My dear brothers and sisters in the Lord,
Democracies offer citizens the right of assembly, regress, and the ability to protest issues that are not favorable to its citizens. Recently, we have seen examples of both peaceful and not so peaceful protests. In Hong Kong, far from us, we have seen in the last month, protests, especially among students, trying to get the attention of the communist leaders in Beijing to allow open and democratic elections in Hong Kong. Even the retired Cardinal in Hong Kong, Cardinal Joseph Zen Ze-kiun, is involved in these peaceful demonstrations. Recently, he and other adult leaders of this protest movement have turned themselves into the government in order to avoid any repression or bloodshed, mindful of the terrible memory of Tiananmen Square when the communist forces killed many demonstrators over two decades ago.
Closer to home in St. Louis, the failure of a Grand Jury to indict the police officer involved in the killing of Michael Brown has sparked riots and destruction of property, which goes beyond the democratic right to protest. The destruction of property and, especially the endangering of other human lives, does little to foster change. Just this last week, here in New York City, we have seen the protests following, again, the failure of a Grand Jury to indict a police officer, for the death of Eric Garner on Staten Island. For several days, we saw young people, both black and white, using the democratic process to express their opinion regarding the work of the Grand Jury on Staten Island. One difference is that in St. Louis, the Grand Jury records are open. In the State of New York, the Grand Jury proceedings are closed and whatever has been leaked does not give a full picture of the proceedings. It is always difficult to second-guess the legal process, but we certainly have the right to express a difference of opinion in a peaceful way. Non-violent, peaceful demonstrations have been the hallmark of the Civil Rights movement ever since the Reverend Martin Luther King, Jr. inspired many to protest in this way, eventually giving his own life for the cause of peaceful protest.
Last week, the New York City Commission of Religious Leaders, including Cardinal Timothy Dolan and myself, issued a statement (see page 1) in regard to the Grand Jury decision on the death of Eric Garner. In that statement we said, “As we move forward we need to work to avoid destructive violence, build trust and create a more just city in which the dignity of each person as made in the image of God is respected and enhanced. All of us deserve to live in a city where we are protected and respected. We know that New Yorkers will join us in working together to build a better, fairer, and more inclusive city for all. Just as we always have. As the psalmist prayed, ‘God is our refuge and strength, a very present help in trouble…God is in the midst of the city.’ (Ps. 46). Our Commission of Religious Leaders will continue to work to improve the quality of life and the quality of our democracy in our beloved city.”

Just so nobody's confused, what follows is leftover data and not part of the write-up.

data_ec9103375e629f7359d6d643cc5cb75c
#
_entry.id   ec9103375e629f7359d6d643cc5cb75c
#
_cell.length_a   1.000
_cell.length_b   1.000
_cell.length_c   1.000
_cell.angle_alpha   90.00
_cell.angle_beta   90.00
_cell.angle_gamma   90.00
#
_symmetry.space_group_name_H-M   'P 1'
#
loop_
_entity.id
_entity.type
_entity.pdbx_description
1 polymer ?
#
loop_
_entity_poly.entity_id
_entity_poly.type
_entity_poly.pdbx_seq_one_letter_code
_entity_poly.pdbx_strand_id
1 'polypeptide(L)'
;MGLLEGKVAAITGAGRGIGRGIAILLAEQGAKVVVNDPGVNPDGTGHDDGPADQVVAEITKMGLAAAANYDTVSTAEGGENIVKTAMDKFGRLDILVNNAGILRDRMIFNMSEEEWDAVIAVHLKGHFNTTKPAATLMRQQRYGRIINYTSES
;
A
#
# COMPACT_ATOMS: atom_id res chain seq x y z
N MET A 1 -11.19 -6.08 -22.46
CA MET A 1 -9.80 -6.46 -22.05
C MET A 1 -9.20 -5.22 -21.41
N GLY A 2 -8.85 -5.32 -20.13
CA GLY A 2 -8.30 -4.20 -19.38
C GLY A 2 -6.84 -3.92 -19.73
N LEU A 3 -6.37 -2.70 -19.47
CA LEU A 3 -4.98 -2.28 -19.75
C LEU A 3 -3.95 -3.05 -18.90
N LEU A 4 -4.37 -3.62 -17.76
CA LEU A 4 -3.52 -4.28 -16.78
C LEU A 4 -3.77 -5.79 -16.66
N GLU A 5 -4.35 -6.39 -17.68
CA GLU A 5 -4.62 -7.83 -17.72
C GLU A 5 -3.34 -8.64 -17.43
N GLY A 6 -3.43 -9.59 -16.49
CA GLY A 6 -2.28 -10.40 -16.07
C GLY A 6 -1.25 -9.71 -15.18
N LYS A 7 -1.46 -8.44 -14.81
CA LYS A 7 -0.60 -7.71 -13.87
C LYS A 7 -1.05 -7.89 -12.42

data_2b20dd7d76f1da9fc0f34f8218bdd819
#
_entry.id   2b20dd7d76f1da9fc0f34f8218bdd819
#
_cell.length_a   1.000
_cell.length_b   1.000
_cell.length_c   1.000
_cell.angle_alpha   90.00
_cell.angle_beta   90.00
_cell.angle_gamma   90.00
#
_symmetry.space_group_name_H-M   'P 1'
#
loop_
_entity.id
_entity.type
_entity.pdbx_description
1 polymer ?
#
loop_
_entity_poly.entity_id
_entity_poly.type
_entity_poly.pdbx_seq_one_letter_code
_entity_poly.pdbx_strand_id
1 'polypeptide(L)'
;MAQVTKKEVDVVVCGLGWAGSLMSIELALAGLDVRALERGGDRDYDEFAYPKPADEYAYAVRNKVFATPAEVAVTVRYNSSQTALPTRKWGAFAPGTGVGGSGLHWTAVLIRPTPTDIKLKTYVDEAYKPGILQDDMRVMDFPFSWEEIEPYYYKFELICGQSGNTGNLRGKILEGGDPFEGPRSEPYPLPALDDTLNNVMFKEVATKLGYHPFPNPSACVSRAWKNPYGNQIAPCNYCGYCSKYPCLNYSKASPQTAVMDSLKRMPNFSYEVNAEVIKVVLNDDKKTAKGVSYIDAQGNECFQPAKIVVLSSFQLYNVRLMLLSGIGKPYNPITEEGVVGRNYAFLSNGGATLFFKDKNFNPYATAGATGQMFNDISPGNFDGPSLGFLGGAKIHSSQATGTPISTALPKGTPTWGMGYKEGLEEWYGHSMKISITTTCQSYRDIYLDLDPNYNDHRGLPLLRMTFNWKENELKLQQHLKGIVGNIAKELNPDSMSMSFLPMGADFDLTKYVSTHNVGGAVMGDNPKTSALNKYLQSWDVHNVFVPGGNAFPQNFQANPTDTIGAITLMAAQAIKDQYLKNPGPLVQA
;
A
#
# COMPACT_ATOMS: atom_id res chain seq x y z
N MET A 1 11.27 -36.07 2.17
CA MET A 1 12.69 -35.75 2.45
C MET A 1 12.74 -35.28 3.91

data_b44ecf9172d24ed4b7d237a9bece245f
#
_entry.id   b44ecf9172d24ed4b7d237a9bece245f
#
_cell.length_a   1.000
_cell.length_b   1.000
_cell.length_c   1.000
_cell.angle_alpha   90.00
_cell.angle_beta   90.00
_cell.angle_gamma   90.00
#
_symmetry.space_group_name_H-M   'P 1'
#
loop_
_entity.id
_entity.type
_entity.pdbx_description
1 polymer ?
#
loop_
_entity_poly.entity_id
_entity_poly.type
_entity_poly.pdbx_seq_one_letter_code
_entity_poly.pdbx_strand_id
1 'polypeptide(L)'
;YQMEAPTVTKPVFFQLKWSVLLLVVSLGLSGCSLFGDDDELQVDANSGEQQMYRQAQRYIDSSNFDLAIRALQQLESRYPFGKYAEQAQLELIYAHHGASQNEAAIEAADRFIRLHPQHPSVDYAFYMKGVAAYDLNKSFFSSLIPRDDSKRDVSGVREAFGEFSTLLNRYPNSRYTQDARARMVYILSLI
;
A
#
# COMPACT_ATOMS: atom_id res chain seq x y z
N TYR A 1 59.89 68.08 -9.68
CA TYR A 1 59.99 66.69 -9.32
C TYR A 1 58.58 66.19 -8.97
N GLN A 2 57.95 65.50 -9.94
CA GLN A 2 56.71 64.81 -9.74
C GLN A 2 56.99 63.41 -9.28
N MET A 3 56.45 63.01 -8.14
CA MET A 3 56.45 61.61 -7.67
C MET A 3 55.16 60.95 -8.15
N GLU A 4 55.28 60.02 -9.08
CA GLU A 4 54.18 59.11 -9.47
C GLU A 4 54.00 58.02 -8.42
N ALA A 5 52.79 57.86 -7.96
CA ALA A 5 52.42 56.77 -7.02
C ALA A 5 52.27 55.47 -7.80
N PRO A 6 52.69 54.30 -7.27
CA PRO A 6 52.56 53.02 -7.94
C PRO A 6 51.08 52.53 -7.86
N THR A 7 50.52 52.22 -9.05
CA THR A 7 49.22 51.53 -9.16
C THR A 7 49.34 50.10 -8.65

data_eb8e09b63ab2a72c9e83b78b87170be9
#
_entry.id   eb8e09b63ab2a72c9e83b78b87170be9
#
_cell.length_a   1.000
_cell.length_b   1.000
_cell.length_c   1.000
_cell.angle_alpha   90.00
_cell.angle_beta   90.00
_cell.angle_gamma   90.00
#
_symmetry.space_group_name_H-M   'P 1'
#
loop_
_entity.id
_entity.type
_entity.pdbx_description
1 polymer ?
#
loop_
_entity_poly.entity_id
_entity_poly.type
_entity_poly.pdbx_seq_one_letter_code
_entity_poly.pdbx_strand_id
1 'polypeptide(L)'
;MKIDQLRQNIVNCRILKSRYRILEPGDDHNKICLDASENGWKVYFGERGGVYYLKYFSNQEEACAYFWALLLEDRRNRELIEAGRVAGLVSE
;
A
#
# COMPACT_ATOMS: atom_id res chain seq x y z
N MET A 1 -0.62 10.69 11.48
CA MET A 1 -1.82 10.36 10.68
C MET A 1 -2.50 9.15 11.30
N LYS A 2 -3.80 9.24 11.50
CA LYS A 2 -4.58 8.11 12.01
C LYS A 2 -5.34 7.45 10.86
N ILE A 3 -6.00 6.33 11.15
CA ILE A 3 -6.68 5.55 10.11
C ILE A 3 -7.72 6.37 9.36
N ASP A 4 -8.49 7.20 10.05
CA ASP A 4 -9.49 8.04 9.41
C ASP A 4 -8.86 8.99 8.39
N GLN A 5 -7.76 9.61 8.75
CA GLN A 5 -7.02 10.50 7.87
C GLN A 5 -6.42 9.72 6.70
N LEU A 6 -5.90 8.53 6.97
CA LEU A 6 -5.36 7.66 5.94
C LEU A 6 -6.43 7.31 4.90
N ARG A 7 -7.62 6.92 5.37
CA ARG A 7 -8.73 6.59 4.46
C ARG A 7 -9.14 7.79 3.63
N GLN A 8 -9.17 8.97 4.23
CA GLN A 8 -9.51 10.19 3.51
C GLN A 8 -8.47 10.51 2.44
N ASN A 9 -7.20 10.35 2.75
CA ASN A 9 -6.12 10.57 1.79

As we move forward, there are many issues that need to be resolved. As I mentioned in a previous column, the Broken Windows Policy which entails policing minor infractions of the law so that greater infractions will not occur, is a policy that has been adopted in many cities. Its wisdom is yet to be tested, yet we recognize that many see it as harassment while, as the same time, others recognize that lawlessness at any level should not be tolerated because public safety and security is at stake.
Thinking of the great work of our police force here in New York City, I remember especially the Annual Holy Name Police Breakfast for Brooklyn and Queens at which officers are cited for special bravery during the year. Usually, there are more than a dozen officers or a group of women and men working on a particular crime scene or rescue that are acknowledged at this breakfast. The stories themselves are inspiring, some even heart rendering, and saddest when an officer loses his or her life in the line of duty, which, fortunately has not happened in the last several years. We need to support our police force as well as all our communities, no matter their understanding or misunderstanding of our civil society.
As we put out into the deep during this Advent Season, we recognize that we await the celebration of the birth of Jesus Christ, Who is both God and Man. He took on our human condition with all of its faults and failings, save sin, in order to teach us how we should live. The test of democracy is that all are given an opportunity to have their human dignity respected. We should use the rest of this Advent Season to reflect on our consciences and attitudes regarding the current protests. And if our attitudes in any way are tinged with racism, we have an opportunity to reject those feelings and recognize the universal humanity which is saved by the birth, life, death, and resurrection of Jesus Christ.